Fly is now Open Source

It's a known fact that ninjas like open source. There are many good reasons for releasing your source code into the open, but in the end we do it because it feels right.


The Fly app was originally hacked up over a weekend in late 2010, but has been polished a bit since then (although there are still some rough edges here and there). The Qt version has been published in Ovi Store (both for Symbian and MeeGo) and Google Play (experimental) and we've had some pretty good download numbers, for a local app.

That's not to say that it's anywhere near perfect. There are lots of improvements that can be made. If you feel like improving it, the sky is the limit! (pun intended ;) ).

It has been a long time coming, but we have finally released the Fly source code as open source. You can clone the github repository here or browse the source code here. Happy hacking!

Tabs on Android

Using a tabbar, either at the top or bottom of an interface, is a typical design pattern used in apps to navigate between segments. This is used by the Android Twitter client for example. The typical way to implement this is by using TabWidget, TabActivity, TabHost and friends. Each tab is populated with whatever activity you want and all is well. There is a problem with this approach however. If you start a new activity the tabs (area A, B, C) all disappear and this is not always what you want. Sometimes what you want is to keep the tabbar around and have an individual backstack for each of the tabs.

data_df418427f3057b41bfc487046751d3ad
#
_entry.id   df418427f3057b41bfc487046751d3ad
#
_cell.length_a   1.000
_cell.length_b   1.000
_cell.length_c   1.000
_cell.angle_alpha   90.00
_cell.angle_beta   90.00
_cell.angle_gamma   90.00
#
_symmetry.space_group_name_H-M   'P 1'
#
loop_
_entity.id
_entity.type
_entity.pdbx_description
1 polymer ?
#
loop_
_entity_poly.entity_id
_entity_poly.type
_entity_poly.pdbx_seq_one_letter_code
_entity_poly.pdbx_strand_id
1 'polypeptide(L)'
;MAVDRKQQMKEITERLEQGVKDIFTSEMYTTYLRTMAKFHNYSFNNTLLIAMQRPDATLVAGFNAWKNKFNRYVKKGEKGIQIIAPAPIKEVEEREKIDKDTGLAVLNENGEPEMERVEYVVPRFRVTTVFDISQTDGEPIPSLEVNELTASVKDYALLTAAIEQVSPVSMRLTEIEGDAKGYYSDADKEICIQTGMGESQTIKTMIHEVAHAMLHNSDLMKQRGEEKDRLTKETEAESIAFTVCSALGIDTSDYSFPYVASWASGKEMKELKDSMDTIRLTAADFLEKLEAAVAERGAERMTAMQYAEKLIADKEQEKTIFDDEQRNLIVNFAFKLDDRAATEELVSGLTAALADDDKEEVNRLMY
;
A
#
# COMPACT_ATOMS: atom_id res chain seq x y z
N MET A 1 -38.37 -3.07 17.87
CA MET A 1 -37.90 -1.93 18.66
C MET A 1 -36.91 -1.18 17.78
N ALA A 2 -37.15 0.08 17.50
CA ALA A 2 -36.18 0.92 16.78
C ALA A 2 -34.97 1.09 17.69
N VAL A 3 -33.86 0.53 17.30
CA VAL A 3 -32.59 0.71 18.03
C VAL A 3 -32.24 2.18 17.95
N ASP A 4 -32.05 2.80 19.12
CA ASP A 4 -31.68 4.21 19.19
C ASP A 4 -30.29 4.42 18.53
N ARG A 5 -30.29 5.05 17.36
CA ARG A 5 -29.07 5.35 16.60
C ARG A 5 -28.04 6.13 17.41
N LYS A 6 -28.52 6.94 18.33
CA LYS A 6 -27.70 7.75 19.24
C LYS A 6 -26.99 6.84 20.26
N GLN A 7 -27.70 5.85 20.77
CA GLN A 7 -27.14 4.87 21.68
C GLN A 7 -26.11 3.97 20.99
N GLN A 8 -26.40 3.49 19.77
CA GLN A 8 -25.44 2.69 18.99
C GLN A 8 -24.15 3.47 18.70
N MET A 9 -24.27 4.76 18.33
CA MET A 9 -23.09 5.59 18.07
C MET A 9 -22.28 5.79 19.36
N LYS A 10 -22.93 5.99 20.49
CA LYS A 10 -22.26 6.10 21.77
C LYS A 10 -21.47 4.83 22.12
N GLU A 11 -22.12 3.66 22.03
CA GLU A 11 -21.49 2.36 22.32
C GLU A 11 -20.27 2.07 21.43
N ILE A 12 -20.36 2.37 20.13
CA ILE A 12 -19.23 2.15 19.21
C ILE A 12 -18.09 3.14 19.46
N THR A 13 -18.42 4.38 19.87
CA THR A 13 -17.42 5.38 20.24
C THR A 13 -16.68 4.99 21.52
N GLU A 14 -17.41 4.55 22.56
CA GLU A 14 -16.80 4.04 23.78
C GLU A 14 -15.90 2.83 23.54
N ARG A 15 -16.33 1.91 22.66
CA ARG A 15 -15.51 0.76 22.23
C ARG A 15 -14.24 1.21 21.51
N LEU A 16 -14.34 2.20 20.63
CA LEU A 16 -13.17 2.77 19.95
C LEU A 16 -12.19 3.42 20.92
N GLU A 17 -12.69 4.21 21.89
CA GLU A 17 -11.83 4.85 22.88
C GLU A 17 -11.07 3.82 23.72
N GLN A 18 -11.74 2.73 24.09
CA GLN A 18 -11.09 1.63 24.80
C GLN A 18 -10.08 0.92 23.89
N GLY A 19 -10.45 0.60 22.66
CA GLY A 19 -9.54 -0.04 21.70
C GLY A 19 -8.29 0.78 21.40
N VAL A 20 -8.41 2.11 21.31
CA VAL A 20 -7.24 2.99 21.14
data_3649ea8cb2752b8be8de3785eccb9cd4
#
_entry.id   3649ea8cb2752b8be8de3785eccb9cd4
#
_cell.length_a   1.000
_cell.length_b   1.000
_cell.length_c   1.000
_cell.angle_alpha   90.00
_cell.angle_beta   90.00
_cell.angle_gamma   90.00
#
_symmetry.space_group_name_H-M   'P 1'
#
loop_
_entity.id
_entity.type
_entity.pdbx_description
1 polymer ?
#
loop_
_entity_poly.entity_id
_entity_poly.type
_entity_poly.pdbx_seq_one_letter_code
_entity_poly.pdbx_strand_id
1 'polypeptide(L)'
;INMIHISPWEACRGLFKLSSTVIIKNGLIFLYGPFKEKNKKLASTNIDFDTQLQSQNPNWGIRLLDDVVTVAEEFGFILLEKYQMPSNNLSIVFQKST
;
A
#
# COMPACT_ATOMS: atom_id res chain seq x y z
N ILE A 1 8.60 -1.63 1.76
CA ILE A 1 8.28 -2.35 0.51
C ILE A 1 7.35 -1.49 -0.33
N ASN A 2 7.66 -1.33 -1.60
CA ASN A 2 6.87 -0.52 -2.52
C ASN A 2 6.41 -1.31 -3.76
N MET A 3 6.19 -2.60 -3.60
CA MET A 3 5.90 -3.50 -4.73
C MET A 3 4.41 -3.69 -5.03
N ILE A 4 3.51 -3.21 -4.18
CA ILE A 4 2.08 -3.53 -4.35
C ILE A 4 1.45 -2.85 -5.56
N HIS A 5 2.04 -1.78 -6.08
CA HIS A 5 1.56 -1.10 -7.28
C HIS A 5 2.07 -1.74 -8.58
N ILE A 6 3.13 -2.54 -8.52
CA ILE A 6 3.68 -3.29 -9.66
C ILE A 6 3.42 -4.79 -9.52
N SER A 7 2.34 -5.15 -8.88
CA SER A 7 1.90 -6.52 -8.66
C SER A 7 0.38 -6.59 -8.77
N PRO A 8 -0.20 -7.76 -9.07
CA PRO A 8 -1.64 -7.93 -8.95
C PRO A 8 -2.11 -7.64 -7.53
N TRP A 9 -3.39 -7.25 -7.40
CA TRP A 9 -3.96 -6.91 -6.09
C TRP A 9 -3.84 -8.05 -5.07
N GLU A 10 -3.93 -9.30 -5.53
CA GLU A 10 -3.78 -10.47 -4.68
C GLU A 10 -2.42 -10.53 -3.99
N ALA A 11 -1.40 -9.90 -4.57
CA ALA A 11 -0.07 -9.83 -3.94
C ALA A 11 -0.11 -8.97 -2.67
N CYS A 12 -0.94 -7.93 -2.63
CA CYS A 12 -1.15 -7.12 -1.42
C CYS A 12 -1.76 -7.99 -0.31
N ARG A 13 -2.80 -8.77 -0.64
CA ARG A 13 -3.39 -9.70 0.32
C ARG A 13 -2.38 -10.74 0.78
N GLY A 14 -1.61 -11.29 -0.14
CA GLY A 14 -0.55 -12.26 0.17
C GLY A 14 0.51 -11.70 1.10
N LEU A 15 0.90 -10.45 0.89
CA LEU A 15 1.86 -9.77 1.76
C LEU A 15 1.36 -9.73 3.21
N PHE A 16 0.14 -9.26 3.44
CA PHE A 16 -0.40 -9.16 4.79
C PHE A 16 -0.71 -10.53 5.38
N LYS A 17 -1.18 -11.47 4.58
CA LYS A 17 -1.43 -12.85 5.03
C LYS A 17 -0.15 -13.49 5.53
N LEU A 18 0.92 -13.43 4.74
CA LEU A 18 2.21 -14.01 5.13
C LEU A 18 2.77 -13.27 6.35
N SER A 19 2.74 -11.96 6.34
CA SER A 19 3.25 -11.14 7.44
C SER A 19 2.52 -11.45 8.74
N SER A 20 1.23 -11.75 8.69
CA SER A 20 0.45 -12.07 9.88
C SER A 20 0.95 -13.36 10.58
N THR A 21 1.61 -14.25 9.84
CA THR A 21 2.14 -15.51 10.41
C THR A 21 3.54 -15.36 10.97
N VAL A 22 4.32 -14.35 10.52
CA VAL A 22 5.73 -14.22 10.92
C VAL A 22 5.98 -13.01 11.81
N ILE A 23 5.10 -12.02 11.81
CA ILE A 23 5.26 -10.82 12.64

I've published an example on github that shows how you can get the best of both worlds. It explains how to keep an individual backstack for each tab, but also how to start activities that break out of the tabs as is the traditional way on Android. The Back button still works and you can also programmatically navigate back. The behavior of back is changed to respect the backstack of each individual tab.

If you want to try it out yourself I've compiled an Android package for you. Navigate to with your Android device and install the .apk to check it out.


The design is very simple. I still use TabWidget, TabHost and TabActivity (layout here) - but instead using normal activities for each tab, I subclass FragmentActivity - and build a stack of Fragments inside each tab. The gist of the code is in the addFragment(...) function

To launch a new fragment inside a tab (area D), see the launchNewFragment() function, and to see how you break out of the tabs and launch a new activity (area E) see the function launchNewActivity(...)

The fragments and activity I use are just examples, the point is that you replace ExampleActivity and ExampleFragment with you own classes.

My initial approach at solving this problem was using Fragments exclusively, but since nested Fragments are not supported on Android I gave up.

I hope this helps some of you - it's all available under a BSD license. The example requires API level 7 and uses the Android Support library v4. Comments and contributions are welcome. Btw: I'm also working on a comparison between QML and Android XML where I compare pros and cons, so stay tuned for more :)